Lead by example, even if it isn’t a book that would interest them that you are reading, seeing that reading is enjoyable and time should be made for it has a tremendous effect. If it is a book that is suitable – discuss it, share a joke or an action scene for it and try tempt them to give it a go.
Show an interest in what your son/grandson is reading. If they are enjoying it and it is part of a series, help them track down the next book.
Be hands on. Try to make time/ask a relative to take them to the local library, pass on an older relatives books that they have grown out of, take them to a bookshop to spend their World Book Day voucher – anything to show that the household has an enthusiasm for reading and to make reading more accessible.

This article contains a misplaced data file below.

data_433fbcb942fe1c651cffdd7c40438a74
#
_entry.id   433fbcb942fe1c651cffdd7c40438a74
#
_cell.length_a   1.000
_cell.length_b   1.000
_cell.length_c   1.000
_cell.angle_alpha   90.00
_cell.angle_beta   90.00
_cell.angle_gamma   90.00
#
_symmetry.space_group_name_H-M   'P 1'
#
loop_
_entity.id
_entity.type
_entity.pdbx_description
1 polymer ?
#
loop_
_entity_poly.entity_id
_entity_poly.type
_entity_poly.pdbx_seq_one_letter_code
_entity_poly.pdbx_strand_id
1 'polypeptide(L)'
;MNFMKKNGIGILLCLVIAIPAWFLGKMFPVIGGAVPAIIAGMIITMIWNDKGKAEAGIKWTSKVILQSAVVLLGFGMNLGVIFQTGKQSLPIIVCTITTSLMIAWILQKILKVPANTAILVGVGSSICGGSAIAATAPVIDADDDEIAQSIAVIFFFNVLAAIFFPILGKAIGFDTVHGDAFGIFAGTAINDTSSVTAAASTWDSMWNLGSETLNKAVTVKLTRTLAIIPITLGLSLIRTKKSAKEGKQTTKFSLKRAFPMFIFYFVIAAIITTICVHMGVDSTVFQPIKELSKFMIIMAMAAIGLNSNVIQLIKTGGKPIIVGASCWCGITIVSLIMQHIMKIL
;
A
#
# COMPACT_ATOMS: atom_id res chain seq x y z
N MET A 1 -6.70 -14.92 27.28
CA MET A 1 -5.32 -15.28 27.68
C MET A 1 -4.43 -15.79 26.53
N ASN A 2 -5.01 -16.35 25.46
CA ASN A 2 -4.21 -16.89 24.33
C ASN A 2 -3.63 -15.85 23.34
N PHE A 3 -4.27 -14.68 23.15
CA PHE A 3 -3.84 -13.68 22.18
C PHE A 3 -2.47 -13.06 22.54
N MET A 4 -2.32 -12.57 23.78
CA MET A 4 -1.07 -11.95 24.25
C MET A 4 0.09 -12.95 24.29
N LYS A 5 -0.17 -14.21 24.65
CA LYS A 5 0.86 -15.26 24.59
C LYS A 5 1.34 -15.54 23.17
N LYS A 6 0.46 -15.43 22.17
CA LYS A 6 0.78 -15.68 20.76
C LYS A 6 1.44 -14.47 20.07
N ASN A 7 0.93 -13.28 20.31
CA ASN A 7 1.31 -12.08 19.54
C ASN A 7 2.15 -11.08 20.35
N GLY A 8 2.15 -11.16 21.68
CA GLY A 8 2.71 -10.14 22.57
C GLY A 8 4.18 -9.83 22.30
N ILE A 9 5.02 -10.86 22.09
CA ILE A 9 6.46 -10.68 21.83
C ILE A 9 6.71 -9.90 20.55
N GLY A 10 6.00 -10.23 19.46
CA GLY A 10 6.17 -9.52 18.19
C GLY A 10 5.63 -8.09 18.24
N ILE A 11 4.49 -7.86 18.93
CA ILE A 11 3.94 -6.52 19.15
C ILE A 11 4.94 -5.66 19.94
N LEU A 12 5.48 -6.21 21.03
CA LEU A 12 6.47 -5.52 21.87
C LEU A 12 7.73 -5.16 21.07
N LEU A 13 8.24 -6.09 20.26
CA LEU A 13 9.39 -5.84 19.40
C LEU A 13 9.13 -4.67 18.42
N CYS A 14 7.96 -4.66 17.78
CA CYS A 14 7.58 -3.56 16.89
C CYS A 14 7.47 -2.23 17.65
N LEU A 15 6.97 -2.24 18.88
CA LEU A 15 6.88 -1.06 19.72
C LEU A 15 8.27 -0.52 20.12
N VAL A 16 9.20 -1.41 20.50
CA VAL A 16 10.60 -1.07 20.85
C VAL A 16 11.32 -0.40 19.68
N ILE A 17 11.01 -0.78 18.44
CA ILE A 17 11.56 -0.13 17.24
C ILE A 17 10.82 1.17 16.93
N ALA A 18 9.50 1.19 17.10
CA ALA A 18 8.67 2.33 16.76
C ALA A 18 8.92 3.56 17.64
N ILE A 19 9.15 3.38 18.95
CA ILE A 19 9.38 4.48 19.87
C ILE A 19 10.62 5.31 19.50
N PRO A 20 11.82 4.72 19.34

Ensure they have choice – you may want them to read a classic but if they are being forced to read something unappealing it will probably put them off. Help them find a book on a subject that interests them, as their reading improves, they gain in confidence and they mature they are much more likely to progress onto a classic and enjoy it.
Stat reluctant readers with anything to hook their interest and help establish a reading pattern – whether it’s a comic book, graphic novel, a book where they pick the ending or a TV tie in, if it starts them reading that is what is important.
Set aside regular reading time, if at all possible set aside designated reading time – whether it’s 15 minutes before bed every evening or 30minutes each weekend whilst visiting their grandparents, anything that is regular will start to make a difference and ensure they are keeping up with their peers.
If you are struggling to find a book that grips your son/grandson please tell him to come and see Miss Lang who will happily sit down for hours to help him get the right book!